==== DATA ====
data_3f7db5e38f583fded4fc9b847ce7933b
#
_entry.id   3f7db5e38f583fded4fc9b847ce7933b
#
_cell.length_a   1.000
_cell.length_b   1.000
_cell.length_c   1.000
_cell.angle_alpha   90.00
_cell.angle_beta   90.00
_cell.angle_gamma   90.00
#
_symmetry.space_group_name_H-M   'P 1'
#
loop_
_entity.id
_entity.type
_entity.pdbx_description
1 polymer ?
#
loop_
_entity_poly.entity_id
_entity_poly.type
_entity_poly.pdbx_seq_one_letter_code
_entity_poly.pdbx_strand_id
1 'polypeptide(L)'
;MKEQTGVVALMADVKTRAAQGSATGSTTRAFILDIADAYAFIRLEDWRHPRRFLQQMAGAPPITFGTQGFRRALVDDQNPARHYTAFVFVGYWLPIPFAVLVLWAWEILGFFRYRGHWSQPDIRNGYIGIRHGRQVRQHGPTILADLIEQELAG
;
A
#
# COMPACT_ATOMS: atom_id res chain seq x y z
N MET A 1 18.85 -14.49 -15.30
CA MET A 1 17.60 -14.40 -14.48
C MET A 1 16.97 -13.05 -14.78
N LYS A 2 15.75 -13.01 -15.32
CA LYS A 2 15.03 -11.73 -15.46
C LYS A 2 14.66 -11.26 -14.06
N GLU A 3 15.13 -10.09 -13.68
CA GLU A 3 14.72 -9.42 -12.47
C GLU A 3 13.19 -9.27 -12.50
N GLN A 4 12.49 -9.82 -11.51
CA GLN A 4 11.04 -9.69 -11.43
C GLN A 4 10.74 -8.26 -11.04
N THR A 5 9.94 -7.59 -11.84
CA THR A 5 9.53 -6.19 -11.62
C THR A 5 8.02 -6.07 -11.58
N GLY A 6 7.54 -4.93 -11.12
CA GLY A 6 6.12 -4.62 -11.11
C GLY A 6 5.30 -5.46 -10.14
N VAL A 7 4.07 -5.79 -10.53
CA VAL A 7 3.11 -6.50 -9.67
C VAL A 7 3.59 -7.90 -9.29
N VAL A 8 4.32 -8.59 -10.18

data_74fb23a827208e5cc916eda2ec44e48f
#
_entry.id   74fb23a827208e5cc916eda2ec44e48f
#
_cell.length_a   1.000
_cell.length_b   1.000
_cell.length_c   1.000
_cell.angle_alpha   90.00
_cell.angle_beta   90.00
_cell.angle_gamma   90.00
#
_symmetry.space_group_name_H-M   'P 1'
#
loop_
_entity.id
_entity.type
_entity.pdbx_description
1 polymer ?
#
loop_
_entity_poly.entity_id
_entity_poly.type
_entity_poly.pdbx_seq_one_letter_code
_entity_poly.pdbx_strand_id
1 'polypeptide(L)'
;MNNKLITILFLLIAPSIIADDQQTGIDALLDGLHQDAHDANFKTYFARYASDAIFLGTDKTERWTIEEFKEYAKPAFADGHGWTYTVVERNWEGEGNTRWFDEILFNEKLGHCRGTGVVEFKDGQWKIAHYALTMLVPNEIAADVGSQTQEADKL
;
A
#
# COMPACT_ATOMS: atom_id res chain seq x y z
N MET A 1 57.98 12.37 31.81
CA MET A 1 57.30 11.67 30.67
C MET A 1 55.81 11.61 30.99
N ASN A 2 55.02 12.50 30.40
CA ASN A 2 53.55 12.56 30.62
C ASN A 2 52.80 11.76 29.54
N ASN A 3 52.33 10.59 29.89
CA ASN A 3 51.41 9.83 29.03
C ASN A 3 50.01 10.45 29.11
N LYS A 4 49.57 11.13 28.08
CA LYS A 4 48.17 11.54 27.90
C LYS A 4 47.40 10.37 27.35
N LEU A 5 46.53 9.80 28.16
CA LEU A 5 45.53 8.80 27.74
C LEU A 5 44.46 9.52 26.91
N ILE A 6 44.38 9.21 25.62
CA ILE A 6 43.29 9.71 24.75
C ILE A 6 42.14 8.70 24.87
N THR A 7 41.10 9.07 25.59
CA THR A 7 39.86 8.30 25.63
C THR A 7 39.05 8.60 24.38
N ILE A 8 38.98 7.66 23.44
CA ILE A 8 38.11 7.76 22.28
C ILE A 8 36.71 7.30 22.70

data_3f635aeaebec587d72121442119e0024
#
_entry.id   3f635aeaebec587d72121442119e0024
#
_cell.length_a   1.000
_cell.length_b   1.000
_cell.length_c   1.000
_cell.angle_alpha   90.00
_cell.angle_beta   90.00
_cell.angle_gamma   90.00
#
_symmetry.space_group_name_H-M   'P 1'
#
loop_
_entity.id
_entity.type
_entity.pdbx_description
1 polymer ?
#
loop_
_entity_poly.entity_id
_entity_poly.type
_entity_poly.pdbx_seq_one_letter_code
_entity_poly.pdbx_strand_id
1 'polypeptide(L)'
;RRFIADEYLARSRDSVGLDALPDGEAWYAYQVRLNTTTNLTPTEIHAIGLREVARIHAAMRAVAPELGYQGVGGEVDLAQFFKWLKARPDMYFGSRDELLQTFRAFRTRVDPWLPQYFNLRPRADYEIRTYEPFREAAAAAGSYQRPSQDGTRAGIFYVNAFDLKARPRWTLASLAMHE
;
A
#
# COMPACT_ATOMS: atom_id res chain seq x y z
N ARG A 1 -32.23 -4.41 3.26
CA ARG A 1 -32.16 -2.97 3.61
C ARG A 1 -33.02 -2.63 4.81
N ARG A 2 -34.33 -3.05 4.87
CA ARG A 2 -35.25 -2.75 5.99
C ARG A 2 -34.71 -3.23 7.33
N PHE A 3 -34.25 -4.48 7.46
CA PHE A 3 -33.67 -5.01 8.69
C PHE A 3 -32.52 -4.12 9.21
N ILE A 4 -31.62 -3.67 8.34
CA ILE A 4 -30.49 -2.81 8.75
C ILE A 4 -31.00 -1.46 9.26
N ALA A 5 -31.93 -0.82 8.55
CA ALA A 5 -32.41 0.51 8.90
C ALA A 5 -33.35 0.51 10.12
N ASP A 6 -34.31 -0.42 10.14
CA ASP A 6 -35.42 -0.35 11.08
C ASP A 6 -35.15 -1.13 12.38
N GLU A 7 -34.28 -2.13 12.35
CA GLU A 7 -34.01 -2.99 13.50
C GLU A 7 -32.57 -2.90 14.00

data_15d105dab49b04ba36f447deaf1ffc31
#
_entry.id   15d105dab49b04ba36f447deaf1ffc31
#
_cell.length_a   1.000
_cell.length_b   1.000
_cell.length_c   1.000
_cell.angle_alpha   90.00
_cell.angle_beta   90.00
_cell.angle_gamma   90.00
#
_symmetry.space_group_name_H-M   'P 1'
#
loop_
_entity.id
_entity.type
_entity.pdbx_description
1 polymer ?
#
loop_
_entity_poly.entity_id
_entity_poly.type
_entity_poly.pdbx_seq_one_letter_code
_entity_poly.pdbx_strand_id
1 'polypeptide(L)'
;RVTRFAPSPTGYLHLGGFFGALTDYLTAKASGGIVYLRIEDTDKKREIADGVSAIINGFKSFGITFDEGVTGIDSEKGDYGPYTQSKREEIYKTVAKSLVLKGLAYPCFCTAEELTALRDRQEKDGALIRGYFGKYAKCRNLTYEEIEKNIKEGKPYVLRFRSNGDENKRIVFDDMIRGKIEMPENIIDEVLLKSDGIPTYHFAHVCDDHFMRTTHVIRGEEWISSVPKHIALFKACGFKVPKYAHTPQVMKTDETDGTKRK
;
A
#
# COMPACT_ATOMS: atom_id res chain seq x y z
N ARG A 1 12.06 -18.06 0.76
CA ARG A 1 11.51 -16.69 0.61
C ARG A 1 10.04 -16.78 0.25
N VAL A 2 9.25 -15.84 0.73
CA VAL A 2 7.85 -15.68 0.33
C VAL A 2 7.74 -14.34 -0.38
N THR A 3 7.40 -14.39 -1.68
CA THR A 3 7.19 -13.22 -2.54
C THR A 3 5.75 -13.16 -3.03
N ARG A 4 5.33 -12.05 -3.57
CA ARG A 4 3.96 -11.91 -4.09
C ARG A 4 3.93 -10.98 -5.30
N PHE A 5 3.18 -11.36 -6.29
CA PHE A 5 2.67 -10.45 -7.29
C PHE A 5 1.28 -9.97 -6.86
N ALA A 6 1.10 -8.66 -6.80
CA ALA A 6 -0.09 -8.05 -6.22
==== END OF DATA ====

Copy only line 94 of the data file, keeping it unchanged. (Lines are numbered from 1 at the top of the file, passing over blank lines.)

C LYS A 4 47.40 10.37 27.35